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Coding problem:

Given an array of integers, return a new array such that each element at index i of the new array is the product of all the numbers in the original array except the one at i.

My solution:

arr = np.array([1, 2, 3, 4, 5])

def coding_solution(_arr):
    ind = 0
    new_arr = []
    for n in range(len(_arr)):
        v = 1
        for m, i in enumerate(_arr):
            v *= i if m != ind else 1
        new_arr.append(v)
        ind += 1
    return np.array(new_arr)

Output: [120, 60, 40, 30, 24]

Is there a faster or less space consuming solution? It takes longer to run then I would've expected or would think is acceptable.

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Review:

So there are some changes that can be made. As you are running a nested for loop that should be the first candidate for removal, python isn't the best with lots of loops. I've made some changes below to improve your code.

  • Here we actually use n, instead of ind, they are the same, so ind is excessive
  • I've expanded the if ... else block as this improves readability
  • I've changed i for x as this is easier to quickly differentiate from 1

def coding_solution(_arr):
    new_arr = []
    for n in range(len(_arr)):
        v = 1
        for m, x in enumerate(_arr):
            if m != n:
                v *= x 
            else:
                v *= 1
        new_arr.append(v)
    return np.array(new_arr)

Alternate solutions:

I have two methods that work, one is pure python (using two core libraries), but could include numpy; the other is all numpy. They both work on a similar principal, that is that all new values are the same product (the entire array) divided by the value at the same index in the original array. Therefore, you can just divide the product of the entire array by each value in the original array, as long as there are no zero values (thanks One Lyner!).

Pure python:

from functools import reduce
from operator import mul

arr = [1, 2, 3, 4, 5]

def f(_arr):
    arr_prod = reduce(mul, _arr)  # You could use np.prod(_arr) instead of reduce(...)
    return [arr_prod / x for x in _arr]

The pure python function could be a single line, but then you might end up computing the product of the entire array on every iteration.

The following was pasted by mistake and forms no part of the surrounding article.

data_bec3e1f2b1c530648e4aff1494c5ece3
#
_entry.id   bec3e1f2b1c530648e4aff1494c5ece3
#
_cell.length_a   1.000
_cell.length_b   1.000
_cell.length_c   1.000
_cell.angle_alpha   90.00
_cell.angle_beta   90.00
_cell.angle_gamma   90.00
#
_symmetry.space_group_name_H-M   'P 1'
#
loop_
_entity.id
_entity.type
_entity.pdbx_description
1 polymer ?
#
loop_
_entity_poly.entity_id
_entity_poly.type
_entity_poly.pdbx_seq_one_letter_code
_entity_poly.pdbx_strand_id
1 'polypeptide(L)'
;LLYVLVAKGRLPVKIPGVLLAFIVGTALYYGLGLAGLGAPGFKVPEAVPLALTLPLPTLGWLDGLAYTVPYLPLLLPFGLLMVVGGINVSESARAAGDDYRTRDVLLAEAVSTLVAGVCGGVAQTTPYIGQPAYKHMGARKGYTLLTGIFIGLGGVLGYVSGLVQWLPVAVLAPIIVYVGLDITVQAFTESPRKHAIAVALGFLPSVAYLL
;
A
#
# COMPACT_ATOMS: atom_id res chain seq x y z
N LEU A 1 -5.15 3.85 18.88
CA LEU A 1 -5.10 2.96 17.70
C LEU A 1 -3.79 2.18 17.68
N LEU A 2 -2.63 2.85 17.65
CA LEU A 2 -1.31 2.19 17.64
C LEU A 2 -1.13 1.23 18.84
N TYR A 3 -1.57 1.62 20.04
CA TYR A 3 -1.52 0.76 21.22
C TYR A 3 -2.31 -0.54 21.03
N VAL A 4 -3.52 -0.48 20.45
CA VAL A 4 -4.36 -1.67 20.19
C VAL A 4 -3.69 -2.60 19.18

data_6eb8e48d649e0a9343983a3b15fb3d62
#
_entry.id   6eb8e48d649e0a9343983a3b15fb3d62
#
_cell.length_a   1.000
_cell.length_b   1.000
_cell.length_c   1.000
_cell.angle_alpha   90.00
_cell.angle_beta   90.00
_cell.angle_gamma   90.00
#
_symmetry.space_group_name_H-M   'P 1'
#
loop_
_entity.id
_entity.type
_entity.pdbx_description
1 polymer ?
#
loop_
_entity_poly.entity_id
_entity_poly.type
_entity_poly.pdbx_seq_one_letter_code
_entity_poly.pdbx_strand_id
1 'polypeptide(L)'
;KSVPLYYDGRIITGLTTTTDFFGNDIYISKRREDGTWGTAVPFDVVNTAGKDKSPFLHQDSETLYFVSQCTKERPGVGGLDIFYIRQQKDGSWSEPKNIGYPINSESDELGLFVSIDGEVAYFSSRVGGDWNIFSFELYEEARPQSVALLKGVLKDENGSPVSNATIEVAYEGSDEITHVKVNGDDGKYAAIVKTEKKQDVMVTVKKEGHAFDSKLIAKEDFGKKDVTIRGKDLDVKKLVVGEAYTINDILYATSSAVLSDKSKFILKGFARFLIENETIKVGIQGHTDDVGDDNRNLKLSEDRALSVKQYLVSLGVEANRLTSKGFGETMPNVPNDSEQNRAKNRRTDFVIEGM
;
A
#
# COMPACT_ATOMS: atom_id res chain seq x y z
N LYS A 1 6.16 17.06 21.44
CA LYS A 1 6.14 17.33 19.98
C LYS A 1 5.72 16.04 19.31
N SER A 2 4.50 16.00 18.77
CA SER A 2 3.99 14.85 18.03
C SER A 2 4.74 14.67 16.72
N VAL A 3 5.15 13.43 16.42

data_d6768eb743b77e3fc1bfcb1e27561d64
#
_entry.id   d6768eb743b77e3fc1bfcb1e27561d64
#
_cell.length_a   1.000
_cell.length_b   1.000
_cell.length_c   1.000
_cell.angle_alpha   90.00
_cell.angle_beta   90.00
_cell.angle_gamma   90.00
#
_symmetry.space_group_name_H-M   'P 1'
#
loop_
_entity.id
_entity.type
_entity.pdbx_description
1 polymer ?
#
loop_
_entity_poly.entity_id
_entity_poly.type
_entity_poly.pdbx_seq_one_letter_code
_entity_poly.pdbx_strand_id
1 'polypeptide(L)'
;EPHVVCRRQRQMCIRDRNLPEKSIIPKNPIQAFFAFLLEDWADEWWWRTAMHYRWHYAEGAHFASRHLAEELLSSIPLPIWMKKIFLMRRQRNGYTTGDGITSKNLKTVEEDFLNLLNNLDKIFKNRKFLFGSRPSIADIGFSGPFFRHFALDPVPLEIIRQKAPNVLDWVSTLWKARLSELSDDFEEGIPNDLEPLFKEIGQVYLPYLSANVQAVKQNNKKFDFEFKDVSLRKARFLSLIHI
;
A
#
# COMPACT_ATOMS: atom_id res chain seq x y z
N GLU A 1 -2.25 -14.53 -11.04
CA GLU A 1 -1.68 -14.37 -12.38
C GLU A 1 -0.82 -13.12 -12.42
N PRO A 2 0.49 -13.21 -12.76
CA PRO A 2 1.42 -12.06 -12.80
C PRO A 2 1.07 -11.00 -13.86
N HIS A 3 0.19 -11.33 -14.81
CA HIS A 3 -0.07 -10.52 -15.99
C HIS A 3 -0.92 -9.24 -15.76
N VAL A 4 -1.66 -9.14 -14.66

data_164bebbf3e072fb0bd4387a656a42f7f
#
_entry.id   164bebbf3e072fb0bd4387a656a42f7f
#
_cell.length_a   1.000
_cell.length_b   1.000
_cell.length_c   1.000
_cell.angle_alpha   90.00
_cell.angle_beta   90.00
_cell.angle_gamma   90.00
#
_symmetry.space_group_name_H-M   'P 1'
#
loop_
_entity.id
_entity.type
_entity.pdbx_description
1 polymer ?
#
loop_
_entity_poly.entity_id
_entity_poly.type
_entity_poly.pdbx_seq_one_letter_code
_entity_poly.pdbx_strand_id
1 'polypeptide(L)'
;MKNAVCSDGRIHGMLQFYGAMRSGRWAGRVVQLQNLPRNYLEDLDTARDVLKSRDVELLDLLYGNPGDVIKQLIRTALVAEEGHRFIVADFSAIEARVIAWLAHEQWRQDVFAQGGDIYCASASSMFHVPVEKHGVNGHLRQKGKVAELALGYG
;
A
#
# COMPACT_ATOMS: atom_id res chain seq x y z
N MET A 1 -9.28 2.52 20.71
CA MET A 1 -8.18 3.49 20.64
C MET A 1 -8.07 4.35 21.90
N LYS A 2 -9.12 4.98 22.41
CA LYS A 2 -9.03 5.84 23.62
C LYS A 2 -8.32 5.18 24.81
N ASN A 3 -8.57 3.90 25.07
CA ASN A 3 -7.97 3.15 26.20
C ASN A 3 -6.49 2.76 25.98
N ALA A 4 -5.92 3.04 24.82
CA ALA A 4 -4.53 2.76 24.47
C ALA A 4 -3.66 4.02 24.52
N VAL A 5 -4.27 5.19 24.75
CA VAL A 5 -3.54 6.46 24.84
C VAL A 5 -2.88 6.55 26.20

Numpy


import numpy as np

arr = np.array([1, 2, 3, 4, 5])

def g(_arr):
    return np.ones(_arr.shape) * _arr.prod() / _arr

# Even more succinct, thanks Graipher
def h(_arr):
    return _arr.prod() / _arr

This Numpy solution would be vectorised and would scale well, but may be slower on smaller arrays. It works by creating a new np.array of all 1; multiplying it by the product, so all the values are the product; finally dividing the 'product array' by the original array, which is element-wise.

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  • 1
    \$\begingroup\$ Just _arr.prod() / _arr also works (since int does not know how to divide by a numpy.array, it is delegated to the array which does know how to divide and scale itself). \$\endgroup\$ – Graipher Feb 11 at 11:55
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    \$\begingroup\$ corner case: note this only works if there is no zero in the array! \$\endgroup\$ – One Lyner Feb 11 at 15:56
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To take into account the case where there is some zero values in the array, it's best to avoid divisions. To make this efficiently, you can do two passes, one computing the product of elements before and one computing the product of elements after.

Pure python:

def products_of_others(a):
     L = len(a)
     r = [1]*L
     after = before = 1
     for i in range(1,L):
         before *= a[i-1]
         r[i] = before
     for i in range(L-2,-1,-1):
         after *= a[i+1]
         r[i] *= after
     return r

Numpy:

def products_of_others(a):
     after = numpy.concatenate([a[1:], [1]])
     before = numpy.concatenate([[1], a[:-1]])
     a = numpy.cumprod(after[::-1])[::-1]
     b = numpy.cumprod(before)
     return a * b
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